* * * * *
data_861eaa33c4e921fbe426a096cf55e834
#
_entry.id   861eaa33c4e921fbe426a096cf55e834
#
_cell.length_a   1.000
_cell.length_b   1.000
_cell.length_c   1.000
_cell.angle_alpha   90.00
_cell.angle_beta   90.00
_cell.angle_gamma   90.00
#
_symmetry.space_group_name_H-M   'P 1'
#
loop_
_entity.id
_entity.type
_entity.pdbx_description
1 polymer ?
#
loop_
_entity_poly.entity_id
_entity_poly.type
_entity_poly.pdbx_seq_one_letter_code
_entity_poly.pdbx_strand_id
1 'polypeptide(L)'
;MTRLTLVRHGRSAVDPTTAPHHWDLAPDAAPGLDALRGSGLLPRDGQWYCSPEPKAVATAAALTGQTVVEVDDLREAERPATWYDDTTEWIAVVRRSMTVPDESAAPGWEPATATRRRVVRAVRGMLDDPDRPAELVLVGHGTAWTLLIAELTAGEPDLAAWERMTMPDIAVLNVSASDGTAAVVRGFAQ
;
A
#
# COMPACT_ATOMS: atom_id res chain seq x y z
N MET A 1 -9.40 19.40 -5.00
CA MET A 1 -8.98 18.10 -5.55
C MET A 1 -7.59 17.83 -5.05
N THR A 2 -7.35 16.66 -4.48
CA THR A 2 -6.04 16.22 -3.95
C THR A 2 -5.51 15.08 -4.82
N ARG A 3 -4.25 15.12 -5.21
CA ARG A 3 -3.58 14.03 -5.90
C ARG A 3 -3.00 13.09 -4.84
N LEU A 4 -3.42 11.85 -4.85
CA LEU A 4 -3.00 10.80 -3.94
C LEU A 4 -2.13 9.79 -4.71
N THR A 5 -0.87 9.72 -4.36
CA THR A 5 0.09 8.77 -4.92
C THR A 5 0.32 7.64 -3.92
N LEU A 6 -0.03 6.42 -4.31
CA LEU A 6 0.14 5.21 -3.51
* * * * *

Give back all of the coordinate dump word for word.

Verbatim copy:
data_861eaa33c4e921fbe426a096cf55e834
#
_entry.id   861eaa33c4e921fbe426a096cf55e834
#
_cell.length_a   1.000
_cell.length_b   1.000
_cell.length_c   1.000
_cell.angle_alpha   90.00
_cell.angle_beta   90.00
_cell.angle_gamma   90.00
#
_symmetry.space_group_name_H-M   'P 1'
#
loop_
_entity.id
_entity.type
_entity.pdbx_description
1 polymer ?
#
loop_
_entity_poly.entity_id
_entity_poly.type
_entity_poly.pdbx_seq_one_letter_code
_entity_poly.pdbx_strand_id
1 'polypeptide(L)'
;MTRLTLVRHGRSAVDPTTAPHHWDLAPDAAPGLDALRGSGLLPRDGQWYCSPEPKAVATAAALTGQTVVEVDDLREAERPATWYDDTTEWIAVVRRSMTVPDESAAPGWEPATATRRRVVRAVRGMLDDPDRPAELVLVGHGTAWTLLIAELTAGEPDLAAWERMTMPDIAVLNVSASDGTAAVVRGFAQ
;
A
#
# COMPACT_ATOMS: atom_id res chain seq x y z
N MET A 1 -9.40 19.40 -5.00
CA MET A 1 -8.98 18.10 -5.55
C MET A 1 -7.59 17.83 -5.05
N THR A 2 -7.35 16.66 -4.48
CA THR A 2 -6.04 16.22 -3.95
C THR A 2 -5.51 15.08 -4.82
N ARG A 3 -4.25 15.12 -5.21
CA ARG A 3 -3.58 14.03 -5.90
C ARG A 3 -3.00 13.09 -4.84
N LEU A 4 -3.42 11.85 -4.85
CA LEU A 4 -3.00 10.80 -3.94
C LEU A 4 -2.13 9.79 -4.71
N THR A 5 -0.87 9.72 -4.36
CA THR A 5 0.09 8.77 -4.92
C THR A 5 0.32 7.64 -3.92
N LEU A 6 -0.03 6.42 -4.31
CA LEU A 6 0.14 5.21 -3.51